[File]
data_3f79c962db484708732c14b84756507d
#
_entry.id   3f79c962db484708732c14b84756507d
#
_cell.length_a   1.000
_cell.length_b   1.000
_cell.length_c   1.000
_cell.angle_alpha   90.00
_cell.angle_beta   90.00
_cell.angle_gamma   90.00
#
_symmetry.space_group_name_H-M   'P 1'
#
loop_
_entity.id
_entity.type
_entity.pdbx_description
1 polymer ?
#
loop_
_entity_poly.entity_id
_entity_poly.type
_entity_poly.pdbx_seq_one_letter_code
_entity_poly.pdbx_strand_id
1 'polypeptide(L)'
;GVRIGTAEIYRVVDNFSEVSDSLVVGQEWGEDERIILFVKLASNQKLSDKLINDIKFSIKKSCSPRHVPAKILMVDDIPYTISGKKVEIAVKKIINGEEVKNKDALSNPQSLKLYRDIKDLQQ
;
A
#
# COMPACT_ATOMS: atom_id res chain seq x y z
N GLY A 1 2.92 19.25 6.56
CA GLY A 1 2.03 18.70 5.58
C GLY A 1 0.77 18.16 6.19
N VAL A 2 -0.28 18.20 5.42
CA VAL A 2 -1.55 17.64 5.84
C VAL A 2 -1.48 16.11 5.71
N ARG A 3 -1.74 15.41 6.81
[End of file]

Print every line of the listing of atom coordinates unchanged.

data_3f79c962db484708732c14b84756507d
#
_entry.id   3f79c962db484708732c14b84756507d
#
_cell.length_a   1.000
_cell.length_b   1.000
_cell.length_c   1.000
_cell.angle_alpha   90.00
_cell.angle_beta   90.00
_cell.angle_gamma   90.00
#
_symmetry.space_group_name_H-M   'P 1'
#
loop_
_entity.id
_entity.type
_entity.pdbx_description
1 polymer ?
#
loop_
_entity_poly.entity_id
_entity_poly.type
_entity_poly.pdbx_seq_one_letter_code
_entity_poly.pdbx_strand_id
1 'polypeptide(L)'
;GVRIGTAEIYRVVDNFSEVSDSLVVGQEWGEDERIILFVKLASNQKLSDKLINDIKFSIKKSCSPRHVPAKILMVDDIPYTISGKKVEIAVKKIINGEEVKNKDALSNPQSLKLYRDIKDLQQ
;
A
#
# COMPACT_ATOMS: atom_id res chain seq x y z
N GLY A 1 2.92 19.25 6.56
CA GLY A 1 2.03 18.70 5.58
C GLY A 1 0.77 18.16 6.19
N VAL A 2 -0.28 18.20 5.42
CA VAL A 2 -1.55 17.64 5.84
C VAL A 2 -1.48 16.11 5.71
N ARG A 3 -1.74 15.41 6.81